'All-sky' map reveals giant gas clouds speeding through space

A new study sheds light on the large, fast-moving gas clouds speeding throughout the cosmos.
By Joseph Scalise | Dec 06, 2017
Tobias Westmeier, an astronomer fromthe International Center for Radio Astronomy Research, has discovered enormous gas clouds speeding through the distant reaches of our galaxy, according to new findings published in the Monthly Notices of the Royal Astronomical Society.

Westmeiermade this discovery by using a high-resolution image of the sky -- known as the "all-sky" map -- to get an extremely in-depth look at high-velocity clouds. He was then able to use that information to highlight the high-velocity clouds and show that they move at different speeds than the Milky Way. That difference is important because it shows the gas formations are distinct objects.

"These gas clouds are moving towards or away from us at speeds of up to a few hundred kilometers per second," explained Westmeier, in a statement. "They are clearly separate objects."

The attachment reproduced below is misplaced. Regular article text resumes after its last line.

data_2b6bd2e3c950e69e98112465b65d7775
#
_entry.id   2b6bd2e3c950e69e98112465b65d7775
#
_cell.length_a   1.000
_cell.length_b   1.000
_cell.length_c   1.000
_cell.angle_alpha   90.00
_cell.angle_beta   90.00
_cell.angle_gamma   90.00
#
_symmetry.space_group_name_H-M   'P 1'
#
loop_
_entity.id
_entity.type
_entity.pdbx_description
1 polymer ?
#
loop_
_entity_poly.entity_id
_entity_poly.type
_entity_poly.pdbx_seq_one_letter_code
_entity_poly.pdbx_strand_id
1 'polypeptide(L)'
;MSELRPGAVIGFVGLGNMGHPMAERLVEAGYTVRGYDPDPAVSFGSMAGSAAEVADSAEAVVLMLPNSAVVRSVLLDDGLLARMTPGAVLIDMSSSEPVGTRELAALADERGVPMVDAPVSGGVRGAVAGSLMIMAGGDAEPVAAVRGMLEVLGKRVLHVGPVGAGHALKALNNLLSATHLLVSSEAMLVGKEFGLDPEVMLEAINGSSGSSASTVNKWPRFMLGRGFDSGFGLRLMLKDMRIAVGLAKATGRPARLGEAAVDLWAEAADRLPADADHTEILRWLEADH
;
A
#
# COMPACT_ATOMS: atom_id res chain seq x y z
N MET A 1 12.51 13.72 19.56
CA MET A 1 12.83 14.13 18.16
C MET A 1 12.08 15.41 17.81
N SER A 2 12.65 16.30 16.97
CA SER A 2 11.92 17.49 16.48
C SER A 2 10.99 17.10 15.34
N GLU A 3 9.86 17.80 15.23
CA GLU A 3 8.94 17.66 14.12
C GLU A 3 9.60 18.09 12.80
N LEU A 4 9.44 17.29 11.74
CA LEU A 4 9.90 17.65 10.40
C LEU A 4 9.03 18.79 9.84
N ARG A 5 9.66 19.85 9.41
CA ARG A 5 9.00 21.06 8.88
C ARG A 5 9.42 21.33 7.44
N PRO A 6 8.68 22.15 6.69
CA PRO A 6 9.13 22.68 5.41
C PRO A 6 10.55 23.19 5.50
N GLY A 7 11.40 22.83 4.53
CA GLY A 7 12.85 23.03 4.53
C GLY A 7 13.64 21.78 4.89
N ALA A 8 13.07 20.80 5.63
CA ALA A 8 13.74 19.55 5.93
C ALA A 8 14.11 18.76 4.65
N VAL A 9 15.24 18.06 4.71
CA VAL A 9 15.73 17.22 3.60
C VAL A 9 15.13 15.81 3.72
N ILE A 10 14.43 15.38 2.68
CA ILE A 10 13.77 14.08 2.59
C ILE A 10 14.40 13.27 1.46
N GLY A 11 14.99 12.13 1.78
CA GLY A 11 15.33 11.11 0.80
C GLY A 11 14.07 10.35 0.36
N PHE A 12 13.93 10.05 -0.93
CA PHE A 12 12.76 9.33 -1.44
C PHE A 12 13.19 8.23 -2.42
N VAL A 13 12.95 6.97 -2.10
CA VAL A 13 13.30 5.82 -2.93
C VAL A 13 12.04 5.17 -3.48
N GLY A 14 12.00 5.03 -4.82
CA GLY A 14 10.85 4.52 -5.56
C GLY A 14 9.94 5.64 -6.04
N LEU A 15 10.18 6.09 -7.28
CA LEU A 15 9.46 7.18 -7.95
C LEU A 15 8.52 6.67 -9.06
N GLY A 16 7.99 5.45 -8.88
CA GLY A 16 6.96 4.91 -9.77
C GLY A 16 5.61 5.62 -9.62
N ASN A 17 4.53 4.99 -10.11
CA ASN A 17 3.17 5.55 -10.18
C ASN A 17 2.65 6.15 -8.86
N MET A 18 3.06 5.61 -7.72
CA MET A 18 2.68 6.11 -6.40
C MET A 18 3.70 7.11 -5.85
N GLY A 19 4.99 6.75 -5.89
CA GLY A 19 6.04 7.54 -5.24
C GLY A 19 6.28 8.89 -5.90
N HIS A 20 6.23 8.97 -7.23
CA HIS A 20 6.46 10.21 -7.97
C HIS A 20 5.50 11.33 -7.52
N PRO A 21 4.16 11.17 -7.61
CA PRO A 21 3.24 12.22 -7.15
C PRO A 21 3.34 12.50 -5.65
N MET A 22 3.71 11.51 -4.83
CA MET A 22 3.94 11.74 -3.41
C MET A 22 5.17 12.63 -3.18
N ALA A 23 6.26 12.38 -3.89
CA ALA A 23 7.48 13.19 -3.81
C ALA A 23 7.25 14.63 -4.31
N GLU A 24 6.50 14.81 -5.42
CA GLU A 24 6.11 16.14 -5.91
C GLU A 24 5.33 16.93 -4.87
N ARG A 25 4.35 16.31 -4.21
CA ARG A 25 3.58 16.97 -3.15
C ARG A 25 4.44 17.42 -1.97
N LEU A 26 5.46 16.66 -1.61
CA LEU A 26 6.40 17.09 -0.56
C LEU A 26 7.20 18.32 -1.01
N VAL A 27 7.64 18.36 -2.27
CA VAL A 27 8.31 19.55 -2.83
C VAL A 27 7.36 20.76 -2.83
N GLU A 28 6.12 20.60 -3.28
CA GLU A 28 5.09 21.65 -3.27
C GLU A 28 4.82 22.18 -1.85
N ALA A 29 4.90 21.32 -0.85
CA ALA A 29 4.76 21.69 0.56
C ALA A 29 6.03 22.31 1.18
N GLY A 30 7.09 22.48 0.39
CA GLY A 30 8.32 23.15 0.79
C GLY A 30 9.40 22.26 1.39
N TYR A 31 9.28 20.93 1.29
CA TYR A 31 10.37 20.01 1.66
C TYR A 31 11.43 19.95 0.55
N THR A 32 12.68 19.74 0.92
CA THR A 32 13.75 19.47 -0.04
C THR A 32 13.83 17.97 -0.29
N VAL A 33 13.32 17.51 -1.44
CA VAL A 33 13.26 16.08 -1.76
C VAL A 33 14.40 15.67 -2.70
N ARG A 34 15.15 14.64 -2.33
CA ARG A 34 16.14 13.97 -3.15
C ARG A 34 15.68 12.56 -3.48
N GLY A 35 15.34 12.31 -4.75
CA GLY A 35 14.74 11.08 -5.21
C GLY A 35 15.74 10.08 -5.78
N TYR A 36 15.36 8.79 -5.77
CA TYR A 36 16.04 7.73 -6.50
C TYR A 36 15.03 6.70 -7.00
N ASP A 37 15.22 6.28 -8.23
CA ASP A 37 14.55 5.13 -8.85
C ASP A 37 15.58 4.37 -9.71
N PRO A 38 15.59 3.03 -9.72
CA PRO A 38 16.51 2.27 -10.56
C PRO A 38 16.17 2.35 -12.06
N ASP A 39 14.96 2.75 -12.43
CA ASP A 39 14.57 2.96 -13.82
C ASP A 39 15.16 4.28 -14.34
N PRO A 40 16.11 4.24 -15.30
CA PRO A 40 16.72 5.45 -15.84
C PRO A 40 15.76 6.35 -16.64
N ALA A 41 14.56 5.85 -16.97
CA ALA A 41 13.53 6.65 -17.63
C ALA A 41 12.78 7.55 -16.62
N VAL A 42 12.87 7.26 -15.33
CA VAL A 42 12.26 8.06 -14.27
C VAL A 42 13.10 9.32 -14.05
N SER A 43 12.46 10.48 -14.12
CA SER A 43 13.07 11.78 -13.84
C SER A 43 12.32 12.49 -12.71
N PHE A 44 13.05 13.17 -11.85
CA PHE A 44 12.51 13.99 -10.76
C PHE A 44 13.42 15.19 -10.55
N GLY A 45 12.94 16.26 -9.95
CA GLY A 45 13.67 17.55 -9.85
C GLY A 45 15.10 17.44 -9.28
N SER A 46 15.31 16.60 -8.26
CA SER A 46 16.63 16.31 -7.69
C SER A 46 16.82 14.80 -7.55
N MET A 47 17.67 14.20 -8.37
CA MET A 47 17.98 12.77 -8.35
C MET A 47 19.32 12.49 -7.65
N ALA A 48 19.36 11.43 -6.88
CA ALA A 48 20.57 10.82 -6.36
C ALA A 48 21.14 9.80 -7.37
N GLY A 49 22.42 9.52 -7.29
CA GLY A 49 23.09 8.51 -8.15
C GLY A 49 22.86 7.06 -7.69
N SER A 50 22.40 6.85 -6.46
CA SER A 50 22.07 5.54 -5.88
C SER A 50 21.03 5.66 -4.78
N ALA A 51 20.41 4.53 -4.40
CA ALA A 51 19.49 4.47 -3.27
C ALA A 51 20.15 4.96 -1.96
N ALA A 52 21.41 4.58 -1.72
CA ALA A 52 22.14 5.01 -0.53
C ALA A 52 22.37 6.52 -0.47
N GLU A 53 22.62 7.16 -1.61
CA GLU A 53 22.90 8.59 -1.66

The clouds are gigantic, and cover more than 13 percent of the sky. The all-sky map reveals their texture and shape in high detail, and gives insight into numerous features -- including subtle filaments, branches, and clumps -- that were previously invisible. Such information is important because it could provide new clues about the origins of these clouds and give insight into the physical conditions contained within them.

Not only that, but the map revealed the source of some of the clouds as well.The newly discovered formations are within 30,000 light years of the Milky Way's "disk", which is in turn surrounded by a "galactic halo." The edge of that halo extends up to 180,000 billion light-years. Looking at the closeness of the clouds could help shed light on where they came from and possibly show how they are originally formed.

"We know for certain the origin of one of the long trails of gas, known as the Magellanic Stream, because it seems to be connected to the Large and Small Magellanic Clouds," added Westmeier, according to Newsweek. "But all the rest, the origin is unknown."

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